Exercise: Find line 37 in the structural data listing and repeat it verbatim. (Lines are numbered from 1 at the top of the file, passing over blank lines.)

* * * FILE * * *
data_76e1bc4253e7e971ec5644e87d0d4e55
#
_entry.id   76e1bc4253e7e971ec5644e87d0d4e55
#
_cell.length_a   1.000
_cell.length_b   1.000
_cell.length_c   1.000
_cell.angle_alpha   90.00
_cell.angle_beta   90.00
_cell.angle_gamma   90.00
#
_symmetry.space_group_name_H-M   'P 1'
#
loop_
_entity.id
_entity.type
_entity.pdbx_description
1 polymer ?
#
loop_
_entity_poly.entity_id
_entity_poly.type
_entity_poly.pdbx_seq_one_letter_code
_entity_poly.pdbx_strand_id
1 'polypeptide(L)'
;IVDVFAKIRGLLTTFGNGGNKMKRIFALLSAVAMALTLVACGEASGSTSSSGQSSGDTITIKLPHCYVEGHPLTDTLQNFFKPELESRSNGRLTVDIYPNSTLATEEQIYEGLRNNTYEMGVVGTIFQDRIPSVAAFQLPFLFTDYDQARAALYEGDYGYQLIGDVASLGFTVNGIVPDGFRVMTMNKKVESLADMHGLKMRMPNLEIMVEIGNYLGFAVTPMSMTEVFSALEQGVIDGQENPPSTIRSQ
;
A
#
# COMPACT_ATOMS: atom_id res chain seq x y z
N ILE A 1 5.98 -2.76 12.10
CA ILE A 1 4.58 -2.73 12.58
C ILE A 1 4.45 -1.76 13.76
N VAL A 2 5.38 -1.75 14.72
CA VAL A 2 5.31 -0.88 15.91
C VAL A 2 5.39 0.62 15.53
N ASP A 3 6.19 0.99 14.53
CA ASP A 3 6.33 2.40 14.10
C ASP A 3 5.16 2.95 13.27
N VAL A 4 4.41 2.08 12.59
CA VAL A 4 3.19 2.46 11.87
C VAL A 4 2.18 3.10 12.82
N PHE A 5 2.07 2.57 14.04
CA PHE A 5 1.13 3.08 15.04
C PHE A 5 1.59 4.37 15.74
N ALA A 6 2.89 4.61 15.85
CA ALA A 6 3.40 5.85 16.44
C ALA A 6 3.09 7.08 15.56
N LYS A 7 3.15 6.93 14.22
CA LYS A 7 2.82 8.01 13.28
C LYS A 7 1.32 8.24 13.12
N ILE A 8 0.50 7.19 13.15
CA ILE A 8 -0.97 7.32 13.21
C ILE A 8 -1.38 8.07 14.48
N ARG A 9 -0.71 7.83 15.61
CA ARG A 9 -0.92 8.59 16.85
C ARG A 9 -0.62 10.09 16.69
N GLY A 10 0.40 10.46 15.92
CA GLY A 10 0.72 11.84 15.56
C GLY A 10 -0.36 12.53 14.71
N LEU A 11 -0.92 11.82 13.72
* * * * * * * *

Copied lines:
N ASP A 3 6.19 0.99 14.53